Renting equipment

Hot tip: buy your own modem and router. If you rent a gateway from your provider, it can cost you up to $180 every year. Most providers let you use your own equipment and will even set it up for you during a professional install.

The benefits of having your own equipment include (beyond saving money) having more control over your home network, better security features, and taking your equipment with you if you change providers. In fact, owning your own equipment is a great way to save on internet when you move

The downsides are few but noteworthy. Firstly, not all modems work with all internet connections. So if you’ve just signed a six-month lease and plan to move on after that, renting equipment might be the smarter option.

Secondly, your provider’s tech support probably won’t be as helpful if you run into issues with your own tech. If you rent a gateway and it dies, the company has to replace it. If your own equipment dies, it’s on you.


Recap

On average, you should expect to pay around $60 a month for high-speed internet. However, prices can range between $20 and $100 per month or more depending on where you live, which provider you choose, and which plan you go with.

Check out our list of internet service providers we recommend to find affordable internet that matches your speed requirements.


Frequently asked questions about internet

How fast should my internet be?

“High-speed internet” is usually classified as any internet plan with download speeds that exceed 25 Mbps, but your internet can be much, much faster than this. Some plans deliver speeds as high as 2,000 Mbps.

Few people actually need download speeds that fast, though. For most households, you’ll want about 10 Mbps per person who might be using your broadband at the same time. So, for a family with four internet-users, internet that delivers 40 Mbps download speeds will usually suffice.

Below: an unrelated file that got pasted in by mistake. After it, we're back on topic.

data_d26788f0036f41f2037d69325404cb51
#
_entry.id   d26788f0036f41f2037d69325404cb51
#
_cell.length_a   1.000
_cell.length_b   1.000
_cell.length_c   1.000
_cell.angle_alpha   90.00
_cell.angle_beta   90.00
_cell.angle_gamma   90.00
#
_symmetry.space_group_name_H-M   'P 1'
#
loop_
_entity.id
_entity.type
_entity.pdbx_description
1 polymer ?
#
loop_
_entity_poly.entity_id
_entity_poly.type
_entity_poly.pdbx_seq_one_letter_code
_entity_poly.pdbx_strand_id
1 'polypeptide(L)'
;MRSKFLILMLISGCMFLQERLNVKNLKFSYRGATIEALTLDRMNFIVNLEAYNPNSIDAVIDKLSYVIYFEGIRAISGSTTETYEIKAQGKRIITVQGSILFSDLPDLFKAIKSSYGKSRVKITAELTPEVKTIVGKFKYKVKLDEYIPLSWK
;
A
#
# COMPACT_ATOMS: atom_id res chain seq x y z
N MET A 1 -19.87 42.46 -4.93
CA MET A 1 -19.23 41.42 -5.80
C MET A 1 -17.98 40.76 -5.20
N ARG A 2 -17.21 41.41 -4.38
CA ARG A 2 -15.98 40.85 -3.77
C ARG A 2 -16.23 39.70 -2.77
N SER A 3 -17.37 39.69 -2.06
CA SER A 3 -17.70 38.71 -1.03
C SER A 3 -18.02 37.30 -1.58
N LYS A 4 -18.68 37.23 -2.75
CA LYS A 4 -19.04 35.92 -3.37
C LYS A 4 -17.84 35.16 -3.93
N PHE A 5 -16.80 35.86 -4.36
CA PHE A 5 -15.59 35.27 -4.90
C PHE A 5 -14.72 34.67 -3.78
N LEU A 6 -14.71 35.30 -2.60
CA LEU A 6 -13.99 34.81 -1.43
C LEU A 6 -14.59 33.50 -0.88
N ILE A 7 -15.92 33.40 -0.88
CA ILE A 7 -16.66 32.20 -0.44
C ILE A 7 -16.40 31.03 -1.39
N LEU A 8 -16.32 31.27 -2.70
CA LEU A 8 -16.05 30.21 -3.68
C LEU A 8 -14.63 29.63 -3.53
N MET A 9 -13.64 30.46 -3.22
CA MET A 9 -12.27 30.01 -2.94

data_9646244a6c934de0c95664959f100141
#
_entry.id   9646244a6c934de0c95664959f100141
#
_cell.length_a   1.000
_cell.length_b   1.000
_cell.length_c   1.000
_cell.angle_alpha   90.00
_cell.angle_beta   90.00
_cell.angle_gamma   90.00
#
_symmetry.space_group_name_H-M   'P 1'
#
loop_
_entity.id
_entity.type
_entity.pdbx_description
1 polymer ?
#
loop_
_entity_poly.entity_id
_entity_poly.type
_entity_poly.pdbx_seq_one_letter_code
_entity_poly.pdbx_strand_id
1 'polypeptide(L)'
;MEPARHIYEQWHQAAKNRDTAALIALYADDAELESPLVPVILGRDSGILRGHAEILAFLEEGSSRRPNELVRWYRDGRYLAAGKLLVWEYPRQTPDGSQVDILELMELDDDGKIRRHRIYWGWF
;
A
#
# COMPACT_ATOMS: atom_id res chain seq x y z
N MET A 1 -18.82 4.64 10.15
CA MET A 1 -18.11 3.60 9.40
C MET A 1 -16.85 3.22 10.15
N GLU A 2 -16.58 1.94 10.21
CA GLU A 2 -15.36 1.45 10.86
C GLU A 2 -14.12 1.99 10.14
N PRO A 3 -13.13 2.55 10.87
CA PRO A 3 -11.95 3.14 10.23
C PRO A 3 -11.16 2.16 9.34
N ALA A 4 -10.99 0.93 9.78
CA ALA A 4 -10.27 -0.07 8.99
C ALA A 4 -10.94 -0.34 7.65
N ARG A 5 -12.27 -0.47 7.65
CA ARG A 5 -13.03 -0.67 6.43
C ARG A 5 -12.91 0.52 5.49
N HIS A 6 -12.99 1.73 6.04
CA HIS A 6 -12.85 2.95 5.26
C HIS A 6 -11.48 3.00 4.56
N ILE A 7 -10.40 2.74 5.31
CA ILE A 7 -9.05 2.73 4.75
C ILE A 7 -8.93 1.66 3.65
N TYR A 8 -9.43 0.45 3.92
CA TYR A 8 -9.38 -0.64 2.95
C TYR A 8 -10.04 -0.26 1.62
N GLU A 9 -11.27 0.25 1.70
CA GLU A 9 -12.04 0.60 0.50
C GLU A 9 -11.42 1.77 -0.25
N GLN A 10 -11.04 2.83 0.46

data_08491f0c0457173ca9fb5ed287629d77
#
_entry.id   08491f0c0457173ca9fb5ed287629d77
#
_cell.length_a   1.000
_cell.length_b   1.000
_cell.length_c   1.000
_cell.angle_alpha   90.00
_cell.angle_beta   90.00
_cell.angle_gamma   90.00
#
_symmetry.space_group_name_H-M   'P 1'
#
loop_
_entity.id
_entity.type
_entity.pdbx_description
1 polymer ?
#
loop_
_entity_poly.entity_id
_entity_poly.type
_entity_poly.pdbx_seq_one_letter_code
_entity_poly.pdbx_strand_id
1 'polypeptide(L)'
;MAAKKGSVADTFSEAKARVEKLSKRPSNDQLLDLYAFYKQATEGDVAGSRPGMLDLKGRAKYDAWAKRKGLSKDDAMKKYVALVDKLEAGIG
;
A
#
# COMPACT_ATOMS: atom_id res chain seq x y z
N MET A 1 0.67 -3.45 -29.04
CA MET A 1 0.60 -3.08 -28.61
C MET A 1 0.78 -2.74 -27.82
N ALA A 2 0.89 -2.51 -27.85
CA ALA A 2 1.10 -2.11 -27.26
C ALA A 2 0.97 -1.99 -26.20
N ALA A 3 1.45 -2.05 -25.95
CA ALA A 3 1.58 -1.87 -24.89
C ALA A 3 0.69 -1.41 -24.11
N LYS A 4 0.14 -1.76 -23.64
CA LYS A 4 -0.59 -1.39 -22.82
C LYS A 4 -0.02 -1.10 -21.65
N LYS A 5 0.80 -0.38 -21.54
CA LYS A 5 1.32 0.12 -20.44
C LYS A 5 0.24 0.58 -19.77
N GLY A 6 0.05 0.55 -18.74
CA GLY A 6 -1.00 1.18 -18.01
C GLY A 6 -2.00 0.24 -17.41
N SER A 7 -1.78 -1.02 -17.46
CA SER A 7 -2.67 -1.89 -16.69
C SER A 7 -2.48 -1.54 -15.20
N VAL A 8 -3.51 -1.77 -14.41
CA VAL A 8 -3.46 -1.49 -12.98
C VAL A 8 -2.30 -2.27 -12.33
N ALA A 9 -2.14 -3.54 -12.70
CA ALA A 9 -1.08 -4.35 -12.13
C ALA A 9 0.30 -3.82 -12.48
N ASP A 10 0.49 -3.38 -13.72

However, this can vary depending on exactly what everyone is doing online. Streaming video in HD requires a lot more broadband than checking your email. And if anyone in your house is a streamer on Twitch or YouTube, you’ll also want to look into your provider’s upload speeds since they probably differ from its download speeds.

Check out our guide to internet speeds for a more complete breakdown.

What type of internet is fastest?

Fiber is currently the fastest internet option on the market. Some fiber internet plans offer download speeds up to 2,000 Mbps. Cable is the second fastest, and it can handle speeds up to 1,000 Mbps. DSL usually caps out around 100 Mbps, so it comes in third place. Satellite brings up the rear with high latency and speeds that rarely exceed 30 Mbps.

What is the Emergency Broadband Benefit?

Due to COVID-19, access to reliable internet became more important in 2020 than ever before. Because of this, the FCC instated The Emergency Broadband Benefit to help people who can’t afford internet services.

Eligible households can apply to the program to get discounts on monthly internet bills and assistance purchasing laptops, desktop computers, and tablets.


Rebecca Armstrong
Written by
Rebecca Armstrong
Rebecca is a natural techie and the friend you turn to when your Wi-Fi randomly stops working. Since graduating from the University of Evansville with a degree in creative writing, Rebecca has leveraged her tech savvy to write hundreds of data-driven tech product and service reviews. In addition to HighSpeedInternet.com, her work has been featured on Top Ten Reviews, MacSources, Windows Central, Android Central, Best Company, TechnoFAQ and iMore.